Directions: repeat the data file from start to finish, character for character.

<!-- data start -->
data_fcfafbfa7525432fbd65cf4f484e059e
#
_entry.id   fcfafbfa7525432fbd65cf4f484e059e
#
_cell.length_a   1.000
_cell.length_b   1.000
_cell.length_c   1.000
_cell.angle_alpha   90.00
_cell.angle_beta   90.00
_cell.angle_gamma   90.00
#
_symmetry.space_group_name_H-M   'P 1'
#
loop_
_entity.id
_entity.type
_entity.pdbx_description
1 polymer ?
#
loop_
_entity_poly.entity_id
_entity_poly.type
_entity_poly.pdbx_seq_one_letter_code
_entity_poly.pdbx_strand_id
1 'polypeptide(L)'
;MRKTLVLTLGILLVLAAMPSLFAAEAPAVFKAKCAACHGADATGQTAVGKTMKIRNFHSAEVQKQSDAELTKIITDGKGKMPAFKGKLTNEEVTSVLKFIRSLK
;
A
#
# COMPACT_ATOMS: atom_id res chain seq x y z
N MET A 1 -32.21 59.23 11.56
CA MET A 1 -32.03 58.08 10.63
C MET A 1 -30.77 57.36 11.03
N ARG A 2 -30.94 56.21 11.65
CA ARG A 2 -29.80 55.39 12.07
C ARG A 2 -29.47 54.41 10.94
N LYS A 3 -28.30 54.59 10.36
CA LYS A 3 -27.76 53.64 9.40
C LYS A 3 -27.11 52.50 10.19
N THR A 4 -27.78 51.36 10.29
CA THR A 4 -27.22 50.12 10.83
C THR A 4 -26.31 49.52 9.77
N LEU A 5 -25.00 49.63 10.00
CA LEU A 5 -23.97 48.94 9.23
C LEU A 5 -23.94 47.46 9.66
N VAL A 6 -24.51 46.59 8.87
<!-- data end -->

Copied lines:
data_fcfafbfa7525432fbd65cf4f484e059e
#
_entry.id   fcfafbfa7525432fbd65cf4f484e059e
#
_cell.length_a   1.000
_cell.length_b   1.000
_cell.length_c   1.000
_cell.angle_alpha   90.00
_cell.angle_beta   90.00
_cell.angle_gamma   90.00
#
_symmetry.space_group_name_H-M   'P 1'
#
loop_
_entity.id
_entity.type
_entity.pdbx_description
1 polymer ?
#
loop_
_entity_poly.entity_id
_entity_poly.type
_entity_poly.pdbx_seq_one_letter_code
_entity_poly.pdbx_strand_id
1 'polypeptide(L)'
;MRKTLVLTLGILLVLAAMPSLFAAEAPAVFKAKCAACHGADATGQTAVGKTMKIRNFHSAEVQKQSDAELTKIITDGKGKMPAFKGKLTNEEVTSVLKFIRSLK
;
A
#
# COMPACT_ATOMS: atom_id res chain seq x y z
N MET A 1 -32.21 59.23 11.56
CA MET A 1 -32.03 58.08 10.63
C MET A 1 -30.77 57.36 11.03
N ARG A 2 -30.94 56.21 11.65
CA ARG A 2 -29.80 55.39 12.07
C ARG A 2 -29.47 54.41 10.94
N LYS A 3 -28.30 54.59 10.36
CA LYS A 3 -27.76 53.64 9.40
C LYS A 3 -27.11 52.50 10.19
N THR A 4 -27.78 51.36 10.29
CA THR A 4 -27.22 50.12 10.83
C THR A 4 -26.31 49.52 9.77
N LEU A 5 -25.00 49.63 10.00
CA LEU A 5 -23.97 48.94 9.23
C LEU A 5 -23.94 47.46 9.66
N VAL A 6 -24.51 46.59 8.87